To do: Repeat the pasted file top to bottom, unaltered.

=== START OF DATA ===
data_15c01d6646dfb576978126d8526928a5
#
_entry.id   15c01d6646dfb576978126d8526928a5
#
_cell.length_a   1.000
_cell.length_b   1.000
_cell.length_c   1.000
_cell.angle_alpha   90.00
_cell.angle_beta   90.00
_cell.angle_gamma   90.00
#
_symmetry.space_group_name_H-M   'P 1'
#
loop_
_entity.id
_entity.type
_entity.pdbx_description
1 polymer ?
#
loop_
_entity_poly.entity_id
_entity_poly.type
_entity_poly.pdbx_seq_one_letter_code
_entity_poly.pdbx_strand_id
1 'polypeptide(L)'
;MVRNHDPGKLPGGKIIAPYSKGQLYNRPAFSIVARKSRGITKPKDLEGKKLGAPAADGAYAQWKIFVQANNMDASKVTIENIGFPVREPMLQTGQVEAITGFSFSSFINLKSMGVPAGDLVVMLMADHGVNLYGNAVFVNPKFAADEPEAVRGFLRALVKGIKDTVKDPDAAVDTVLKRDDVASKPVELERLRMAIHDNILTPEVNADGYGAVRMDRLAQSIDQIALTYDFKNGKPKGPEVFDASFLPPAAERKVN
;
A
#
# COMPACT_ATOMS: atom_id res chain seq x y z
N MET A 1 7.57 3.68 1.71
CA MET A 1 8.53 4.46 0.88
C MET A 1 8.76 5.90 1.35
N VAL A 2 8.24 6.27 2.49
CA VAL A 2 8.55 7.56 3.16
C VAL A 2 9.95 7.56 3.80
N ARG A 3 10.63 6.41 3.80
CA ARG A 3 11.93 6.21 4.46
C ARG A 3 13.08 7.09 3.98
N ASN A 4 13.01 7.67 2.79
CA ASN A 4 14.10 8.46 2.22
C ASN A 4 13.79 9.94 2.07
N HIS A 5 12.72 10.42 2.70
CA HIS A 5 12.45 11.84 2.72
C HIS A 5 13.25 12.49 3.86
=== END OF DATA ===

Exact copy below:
data_15c01d6646dfb576978126d8526928a5
#
_entry.id   15c01d6646dfb576978126d8526928a5
#
_cell.length_a   1.000
_cell.length_b   1.000
_cell.length_c   1.000
_cell.angle_alpha   90.00
_cell.angle_beta   90.00
_cell.angle_gamma   90.00
#
_symmetry.space_group_name_H-M   'P 1'
#
loop_
_entity.id
_entity.type
_entity.pdbx_description
1 polymer ?
#
loop_
_entity_poly.entity_id
_entity_poly.type
_entity_poly.pdbx_seq_one_letter_code
_entity_poly.pdbx_strand_id
1 'polypeptide(L)'
;MVRNHDPGKLPGGKIIAPYSKGQLYNRPAFSIVARKSRGITKPKDLEGKKLGAPAADGAYAQWKIFVQANNMDASKVTIENIGFPVREPMLQTGQVEAITGFSFSSFINLKSMGVPAGDLVVMLMADHGVNLYGNAVFVNPKFAADEPEAVRGFLRALVKGIKDTVKDPDAAVDTVLKRDDVASKPVELERLRMAIHDNILTPEVNADGYGAVRMDRLAQSIDQIALTYDFKNGKPKGPEVFDASFLPPAAERKVN
;
A
#
# COMPACT_ATOMS: atom_id res chain seq x y z
N MET A 1 7.57 3.68 1.71
CA MET A 1 8.53 4.46 0.88
C MET A 1 8.76 5.90 1.35
N VAL A 2 8.24 6.27 2.49
CA VAL A 2 8.55 7.56 3.16
C VAL A 2 9.95 7.56 3.80
N ARG A 3 10.63 6.41 3.80
CA ARG A 3 11.93 6.21 4.46
C ARG A 3 13.08 7.09 3.98
N ASN A 4 13.01 7.67 2.79
CA ASN A 4 14.10 8.46 2.22
C ASN A 4 13.79 9.94 2.07
N HIS A 5 12.72 10.42 2.70
CA HIS A 5 12.45 11.84 2.72
C HIS A 5 13.25 12.49 3.86